But now, like all rebels, Elvis has been swallowed by the machine, and these days his sneers, leers and swiveling hips look as threatening as, well, a teddy bear. Probably the greatest example of Elvis’s declining cultural cachet is the fact that he hasn’t yet come under any renewed critical scrutiny in the last few years. His image is pretty much what it’s been for the last four decades or so, uncancelled, unsanctified, a product of a bygone era. And as an Elvis fan, I’m here to tell you … we need to keep the man’s spirit alive.

Elvis wasn’t a sui generis genius, creating brilliance out of thin air, but he wasn’t a common thief, either, just slapping a white coat of paint on the sounds he’d heard on Black radio stations. The truth lies somewhere in between. It’s true, he was riffing on Black musical styles right from the jump, and his pale, open face made that music a lot more palatable to White audiences — but then, so did the Beastie Boys and Eminem, a quarter- and half-century later, to similarly monumental profit. (Remember Em’s self-aware, gospel-truth bars in “Without Me”: “I am the worst thing since Elvis Presley / to do Black music so selfishly / and use it to get myself wealthy / Hey! There's a concept that works!”)

But Elvis also drew on gospel, country and folk music, whipping it all together with a uniquely American confidence and charisma, bravado iced with yes-ma’am humility. Take out any one of those elements and you might have yourself a star, but you won’t have an icon. Elvis was the first of the women want to be with him, men want to be him stars of the 20th century, and he rode that aura right to the pinnacle. (And then back down again, but that’s a different story, one I’ll delve into later. As you can tell, I’ve got plenty to say about the entire Presleyverse.)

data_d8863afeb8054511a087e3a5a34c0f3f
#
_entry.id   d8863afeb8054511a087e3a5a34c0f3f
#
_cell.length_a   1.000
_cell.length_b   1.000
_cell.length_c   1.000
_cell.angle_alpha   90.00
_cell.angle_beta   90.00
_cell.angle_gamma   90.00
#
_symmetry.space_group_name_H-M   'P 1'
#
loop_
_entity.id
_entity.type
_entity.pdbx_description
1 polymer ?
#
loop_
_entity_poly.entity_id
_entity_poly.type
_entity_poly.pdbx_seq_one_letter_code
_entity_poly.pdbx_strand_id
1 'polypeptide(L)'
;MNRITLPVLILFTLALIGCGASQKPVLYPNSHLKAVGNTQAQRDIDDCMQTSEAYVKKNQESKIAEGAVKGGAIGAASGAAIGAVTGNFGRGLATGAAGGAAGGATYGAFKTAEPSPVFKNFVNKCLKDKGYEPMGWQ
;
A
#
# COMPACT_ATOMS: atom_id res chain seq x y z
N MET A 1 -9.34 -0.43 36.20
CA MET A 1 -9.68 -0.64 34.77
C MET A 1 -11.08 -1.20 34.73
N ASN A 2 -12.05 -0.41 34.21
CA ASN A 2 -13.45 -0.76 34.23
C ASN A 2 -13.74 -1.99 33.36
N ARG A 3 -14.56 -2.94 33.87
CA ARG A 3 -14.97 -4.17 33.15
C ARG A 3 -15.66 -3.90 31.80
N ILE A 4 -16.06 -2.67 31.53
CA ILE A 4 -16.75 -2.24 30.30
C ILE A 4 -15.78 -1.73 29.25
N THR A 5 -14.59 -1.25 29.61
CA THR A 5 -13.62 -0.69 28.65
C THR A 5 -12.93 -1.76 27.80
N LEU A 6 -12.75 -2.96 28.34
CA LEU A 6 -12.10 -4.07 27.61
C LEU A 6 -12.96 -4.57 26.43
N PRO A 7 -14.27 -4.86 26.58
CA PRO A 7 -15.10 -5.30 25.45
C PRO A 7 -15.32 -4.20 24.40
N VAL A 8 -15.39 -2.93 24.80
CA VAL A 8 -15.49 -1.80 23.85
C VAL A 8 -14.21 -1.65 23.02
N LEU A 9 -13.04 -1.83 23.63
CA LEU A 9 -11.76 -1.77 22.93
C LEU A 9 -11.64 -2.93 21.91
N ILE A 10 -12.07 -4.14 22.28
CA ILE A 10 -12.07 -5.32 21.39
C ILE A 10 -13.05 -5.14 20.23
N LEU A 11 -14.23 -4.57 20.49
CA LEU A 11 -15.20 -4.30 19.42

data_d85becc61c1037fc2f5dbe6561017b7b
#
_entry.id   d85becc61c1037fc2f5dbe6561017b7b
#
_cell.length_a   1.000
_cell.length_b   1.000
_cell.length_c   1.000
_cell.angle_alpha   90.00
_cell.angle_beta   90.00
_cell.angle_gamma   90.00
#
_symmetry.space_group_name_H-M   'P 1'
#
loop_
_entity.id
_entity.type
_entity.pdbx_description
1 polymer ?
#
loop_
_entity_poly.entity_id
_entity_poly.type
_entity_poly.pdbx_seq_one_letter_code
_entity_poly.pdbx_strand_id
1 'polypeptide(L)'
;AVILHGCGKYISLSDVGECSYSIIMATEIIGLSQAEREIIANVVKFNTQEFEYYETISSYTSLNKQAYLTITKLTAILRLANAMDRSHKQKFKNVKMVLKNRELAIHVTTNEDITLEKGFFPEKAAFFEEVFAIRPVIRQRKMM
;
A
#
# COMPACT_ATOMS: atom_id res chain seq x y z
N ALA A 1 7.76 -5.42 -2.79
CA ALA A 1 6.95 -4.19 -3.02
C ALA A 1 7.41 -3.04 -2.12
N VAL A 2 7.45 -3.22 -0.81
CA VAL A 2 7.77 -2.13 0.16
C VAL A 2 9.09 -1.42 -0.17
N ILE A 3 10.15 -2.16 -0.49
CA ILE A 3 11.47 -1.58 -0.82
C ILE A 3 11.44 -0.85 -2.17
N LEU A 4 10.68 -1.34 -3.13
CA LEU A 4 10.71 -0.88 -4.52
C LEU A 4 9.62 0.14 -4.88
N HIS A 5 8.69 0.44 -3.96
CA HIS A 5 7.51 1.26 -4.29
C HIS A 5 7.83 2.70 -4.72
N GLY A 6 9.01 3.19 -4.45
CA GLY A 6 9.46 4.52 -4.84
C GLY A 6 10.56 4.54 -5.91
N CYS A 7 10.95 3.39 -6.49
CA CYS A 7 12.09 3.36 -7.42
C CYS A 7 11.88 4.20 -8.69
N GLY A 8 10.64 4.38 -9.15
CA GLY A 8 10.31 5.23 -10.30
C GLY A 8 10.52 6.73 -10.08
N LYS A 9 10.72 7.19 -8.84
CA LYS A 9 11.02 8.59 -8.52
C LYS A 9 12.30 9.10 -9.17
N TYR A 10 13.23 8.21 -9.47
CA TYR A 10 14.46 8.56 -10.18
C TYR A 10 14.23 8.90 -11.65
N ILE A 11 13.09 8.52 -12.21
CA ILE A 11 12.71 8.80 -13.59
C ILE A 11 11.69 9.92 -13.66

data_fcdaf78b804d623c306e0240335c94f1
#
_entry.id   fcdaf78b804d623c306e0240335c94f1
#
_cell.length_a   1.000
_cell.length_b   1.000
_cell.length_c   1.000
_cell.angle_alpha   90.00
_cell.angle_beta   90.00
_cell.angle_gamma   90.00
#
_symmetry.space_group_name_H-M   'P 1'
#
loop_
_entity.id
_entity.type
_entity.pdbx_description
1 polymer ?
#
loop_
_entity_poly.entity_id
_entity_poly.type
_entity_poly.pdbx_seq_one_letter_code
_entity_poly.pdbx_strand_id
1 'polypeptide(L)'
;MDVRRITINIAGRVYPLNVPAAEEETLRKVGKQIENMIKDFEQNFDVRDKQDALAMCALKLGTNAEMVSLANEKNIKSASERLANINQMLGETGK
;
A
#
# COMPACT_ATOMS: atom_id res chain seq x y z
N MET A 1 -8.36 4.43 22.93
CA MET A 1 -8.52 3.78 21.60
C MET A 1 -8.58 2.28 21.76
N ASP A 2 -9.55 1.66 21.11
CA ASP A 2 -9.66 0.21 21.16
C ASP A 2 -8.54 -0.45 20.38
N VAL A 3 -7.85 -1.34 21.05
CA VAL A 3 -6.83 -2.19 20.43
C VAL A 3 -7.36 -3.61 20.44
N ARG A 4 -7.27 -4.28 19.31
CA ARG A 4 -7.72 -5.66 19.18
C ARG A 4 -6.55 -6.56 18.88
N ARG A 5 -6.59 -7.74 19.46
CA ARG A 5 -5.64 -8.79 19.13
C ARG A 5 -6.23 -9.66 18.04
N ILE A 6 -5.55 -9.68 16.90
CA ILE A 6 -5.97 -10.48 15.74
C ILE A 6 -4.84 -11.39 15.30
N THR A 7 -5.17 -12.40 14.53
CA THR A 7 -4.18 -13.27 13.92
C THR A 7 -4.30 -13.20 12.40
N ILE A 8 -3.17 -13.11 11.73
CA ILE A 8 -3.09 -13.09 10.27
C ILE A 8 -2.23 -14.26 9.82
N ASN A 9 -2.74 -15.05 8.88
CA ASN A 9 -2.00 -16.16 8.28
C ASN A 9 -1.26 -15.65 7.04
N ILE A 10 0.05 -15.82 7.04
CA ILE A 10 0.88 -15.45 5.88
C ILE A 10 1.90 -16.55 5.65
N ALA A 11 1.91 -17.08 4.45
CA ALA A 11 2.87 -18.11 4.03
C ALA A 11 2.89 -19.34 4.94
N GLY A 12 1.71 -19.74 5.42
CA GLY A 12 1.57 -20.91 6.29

To me, though, it all goes back to that one day in Sun Studios, the moment where he screwed up his courage, stared at the microphone before him, opened his mouth and his heart, and made the leap.

He knew he was good, he wanted the rest of the world to know it too, and damned if he didn’t pull it off. Doesn’t get any more American than that.

Watch this

Part of the reason Elvis doesn’t get the respect he deserves is that he had the poor taste to live on well past the designated rock expiration date of 27, allowing him to grow old and become a sad, doughy parody of himself. Jimi Hendrix, Kurt Cobain, Janis Joplin, Tupac, Biggie … all have held onto a cultural purity that Elvis, and pretty much every other rock star who didn’t die before they got old, frittered away.

But Elvis also catches some strays thanks to his most devoted fans, those who make the pilgrimage back to Memphis this time every year. They’re easy marks — the devoted always are — marginalized, decades out of fashion, singleminded in their allegiance to The King.

Over at The Bitter Southerner, a new short film entitled “In Love’s Shadow” premiered this weekend. It’s the story of Ralph Burns, a photographer who spent 30 years traveling to Memphis on “Death Week” to chronicle the lives of the graying but still reverential Elvis faithful.

“Everyone would tell me the same thing: ‘Of course I loved Elvis, and Elvis loved me,’” Burns says. “They loved him more because of his flaws.” It’s a poignant look not just at Elvis, but at mortality and salvation. It’s well worth 17 minutes of your time.

My stuff

Brief non-Elvis diversion: over at Yahoo this week, I wrote on how the impending football-less fall is going to flatten the economies and the spirits of two college towns — State College, Pa., home of Penn State, and Pullman, Wash., home of Washington State. (When All This Is Done, I’m going to knock a whole bunch of college towns off my to-visit list, and you’re welcome to come along.) Also, if you’re of a mind, subscribe to the Yahoo Sports Read & React newsletter for more of my sports witticism, free every weekday.


Let’s close this out the only proper way, with Elvis demonstrating his lethal karate skills. Behold the glory of E, Takin’ Care of Business:

Thank you very much. See you back here next week, my friends. Elvis Forever—